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Dam license renewals turn political

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WASHINGTON - A proposed change to the process of renewing dam licenses
would deliver multi-million-dollar savings to the hydropower industry by
delivering it from a public appeals process.

Under a new provision that could be enacted in the Code of Federal
Regulations, dam owners alone would be able to appeal Interior Department
decisions on the licensing process to politically appointed higher-ups
within the department, while preventing tribes and environmental groups
from appealing the same decision to a political office.

The difference is considered crucial, because problems identified in the
dam license renewal process are often solved on appeal. The hydropower
industry would be positioned to "solve" its own problems with the approval
of political appointees, directly answerable not to the public at large or
to any Interior constituency - but to the presidential administration.

The primary problem of dam licensees is financial in that under current
law, they must generally pay to mitigate the damage dams have done to the
environment and tribes over decades of operation. The original licenses,
for the most part approved before tribes were at the negotiating table or
the environment had become a widely recognized public trust, are set to
expire en masse in coming decades. The CFR insertion, which would have the
force of law under presidential rulemaking powers if approved by the Bush
administration, would open up an end-run around the current license renewal
process and its costs by restricting the right of appeal, according to foes
of the new rule.

The proposed change gives "too great a deference to industry [hydropower],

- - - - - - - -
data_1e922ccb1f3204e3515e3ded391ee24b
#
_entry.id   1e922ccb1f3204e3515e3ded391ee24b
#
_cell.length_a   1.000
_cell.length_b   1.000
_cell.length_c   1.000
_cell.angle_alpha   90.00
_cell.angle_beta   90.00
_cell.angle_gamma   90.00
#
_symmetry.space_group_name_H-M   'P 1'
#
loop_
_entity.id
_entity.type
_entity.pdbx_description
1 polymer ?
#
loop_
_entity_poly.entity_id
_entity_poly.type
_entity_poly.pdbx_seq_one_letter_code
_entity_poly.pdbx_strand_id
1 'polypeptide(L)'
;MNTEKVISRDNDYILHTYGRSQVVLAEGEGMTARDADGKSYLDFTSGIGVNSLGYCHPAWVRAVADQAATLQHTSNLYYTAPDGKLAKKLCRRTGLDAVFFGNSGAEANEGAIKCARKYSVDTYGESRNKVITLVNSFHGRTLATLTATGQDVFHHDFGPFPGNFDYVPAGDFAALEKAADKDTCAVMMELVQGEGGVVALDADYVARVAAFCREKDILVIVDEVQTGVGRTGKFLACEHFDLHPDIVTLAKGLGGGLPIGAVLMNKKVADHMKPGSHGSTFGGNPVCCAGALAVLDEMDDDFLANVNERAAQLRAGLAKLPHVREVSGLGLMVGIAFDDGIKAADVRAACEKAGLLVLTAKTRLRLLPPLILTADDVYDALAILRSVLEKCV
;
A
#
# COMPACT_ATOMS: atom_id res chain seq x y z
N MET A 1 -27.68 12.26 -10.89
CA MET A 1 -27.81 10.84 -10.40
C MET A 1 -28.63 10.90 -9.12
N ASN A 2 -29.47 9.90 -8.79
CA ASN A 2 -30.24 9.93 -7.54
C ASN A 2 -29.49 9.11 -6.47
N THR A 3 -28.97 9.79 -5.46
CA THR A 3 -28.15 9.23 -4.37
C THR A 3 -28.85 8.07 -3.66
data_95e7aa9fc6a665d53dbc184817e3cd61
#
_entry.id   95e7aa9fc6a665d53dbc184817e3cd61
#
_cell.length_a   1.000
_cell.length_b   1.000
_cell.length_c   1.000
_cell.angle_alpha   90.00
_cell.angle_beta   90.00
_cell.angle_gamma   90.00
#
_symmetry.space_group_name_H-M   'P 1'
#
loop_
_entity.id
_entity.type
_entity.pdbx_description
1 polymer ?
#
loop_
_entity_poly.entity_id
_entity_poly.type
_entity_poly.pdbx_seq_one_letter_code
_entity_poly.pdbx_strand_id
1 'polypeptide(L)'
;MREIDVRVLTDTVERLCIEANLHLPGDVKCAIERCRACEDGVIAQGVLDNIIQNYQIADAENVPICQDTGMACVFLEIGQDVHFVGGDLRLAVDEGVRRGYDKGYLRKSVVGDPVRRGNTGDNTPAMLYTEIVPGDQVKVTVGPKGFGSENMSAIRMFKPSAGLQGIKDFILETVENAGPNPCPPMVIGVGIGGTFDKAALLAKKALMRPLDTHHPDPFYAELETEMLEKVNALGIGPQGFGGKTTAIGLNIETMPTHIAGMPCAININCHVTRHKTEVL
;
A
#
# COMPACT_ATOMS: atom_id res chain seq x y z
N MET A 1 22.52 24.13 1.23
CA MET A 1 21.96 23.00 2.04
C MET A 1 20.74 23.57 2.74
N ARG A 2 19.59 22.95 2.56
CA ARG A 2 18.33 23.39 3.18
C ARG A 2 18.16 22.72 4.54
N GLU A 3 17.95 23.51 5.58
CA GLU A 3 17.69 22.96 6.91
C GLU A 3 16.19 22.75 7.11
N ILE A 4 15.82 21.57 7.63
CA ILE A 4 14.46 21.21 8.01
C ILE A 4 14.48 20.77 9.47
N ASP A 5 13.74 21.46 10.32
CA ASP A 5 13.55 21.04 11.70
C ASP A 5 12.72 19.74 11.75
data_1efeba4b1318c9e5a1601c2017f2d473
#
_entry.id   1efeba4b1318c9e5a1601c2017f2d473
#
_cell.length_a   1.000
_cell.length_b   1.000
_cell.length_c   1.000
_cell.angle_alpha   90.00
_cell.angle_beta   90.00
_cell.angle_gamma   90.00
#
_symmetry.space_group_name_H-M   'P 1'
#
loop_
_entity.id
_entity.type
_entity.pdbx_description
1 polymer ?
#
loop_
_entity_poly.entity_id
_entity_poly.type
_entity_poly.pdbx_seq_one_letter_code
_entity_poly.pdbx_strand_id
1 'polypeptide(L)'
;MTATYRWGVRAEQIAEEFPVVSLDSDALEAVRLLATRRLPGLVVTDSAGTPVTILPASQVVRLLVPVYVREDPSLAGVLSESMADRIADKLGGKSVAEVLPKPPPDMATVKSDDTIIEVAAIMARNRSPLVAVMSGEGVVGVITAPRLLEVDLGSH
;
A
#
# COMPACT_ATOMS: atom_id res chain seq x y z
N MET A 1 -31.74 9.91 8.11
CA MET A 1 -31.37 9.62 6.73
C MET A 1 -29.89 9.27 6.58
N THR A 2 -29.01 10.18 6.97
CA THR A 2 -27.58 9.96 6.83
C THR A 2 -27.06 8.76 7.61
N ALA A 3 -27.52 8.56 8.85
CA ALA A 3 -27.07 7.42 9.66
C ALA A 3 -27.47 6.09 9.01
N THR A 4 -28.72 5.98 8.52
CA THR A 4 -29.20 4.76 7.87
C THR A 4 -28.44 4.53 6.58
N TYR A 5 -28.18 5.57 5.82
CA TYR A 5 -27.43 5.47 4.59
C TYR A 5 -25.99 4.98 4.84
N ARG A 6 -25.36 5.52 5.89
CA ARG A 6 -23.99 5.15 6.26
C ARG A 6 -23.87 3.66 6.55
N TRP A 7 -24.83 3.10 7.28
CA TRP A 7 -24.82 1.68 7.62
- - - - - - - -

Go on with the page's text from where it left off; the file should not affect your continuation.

to the licensee," said Charles Hudson, public information manager for the
Columbia River Inter-Tribal Fish Commission. The commission, a coalition of
four Northwest treaty tribes, has longstanding concerns about the
detrimental impact of dams on Columbia River salmon and on the Columbia
River Basin at large. Hudson added that the commission sees little
alternative to legal action if the administration approves the rule.

A growing number of critics, Indian and non-Indian alike, have questioned
whether the proposed rule can survive legal challenges. The National
Congress of American Indians opposes it as a weakening of Interior's
obligation to protect the trust assets of tribes, in this case salmon and a
river system.

Public comments on the rule were due Nov. 8. Among CRITFC's nine points of
extended discussion were a protest over making industry costs the defining
issue and a criticism of Interior's failure to consult with tribes in
developing the proposed new rule.

Hudson said no CRITFC tribe has any desire to bankrupt the hydropower
industry. But on the other hand, tribes and the environment have sustained
up to 50 years of damages from dam operations, Hudson said. Tribes were not
at the table when the original licensing law was drafted in 1920 and the
current crop of dams won approval, he pointed out. Now that new laws have
brought tribes into the licensing process, he said they are being relegated
again to the status of second-class citizens. "It appears that a good idea
is not being allowed to prosper."

In any case, hydropower from dams simply can't keep up with so-called "load
growth," a measure of demand for electricity, Hudson said. "Dams are not
going to do it ... The future isn't in dams" - so why imperil salmon and a
major river system to save dams money?

Political observers in Washington and elsewhere have suggested that the
Bush administration is resorting to rulemaking on dams to compensate for
provisions in a national energy bill that hasn't made it through either of
the past two Congresses, despite being a presidential priority. "If you
want to talk about the lesser of two evils, it's not as egregious as what's
in the energy bill," Hudson said of the proposed rule.

Some five weeks before the Nov. 2 elections, Bush brought tribal leaders to
the White House for the ceremonial signing of an executive order committing
government agencies to full consultation with tribes, continuing the
practice of recent presidents. CRITFC said the Department of Interior
didn't appear to have followed the policy in developing the proposed rule.
"For this reason and for all of the reasons set forth [in its comments],
the Commission and its member tribes urge the Department to rescind its
proposed rule and develop a new appeals process that is open to all
applicants and ensures a fair and records-based review of the Department's
conditions and prescriptions ... Tribes expect to be fully consulted with
during the development of a new appeals process."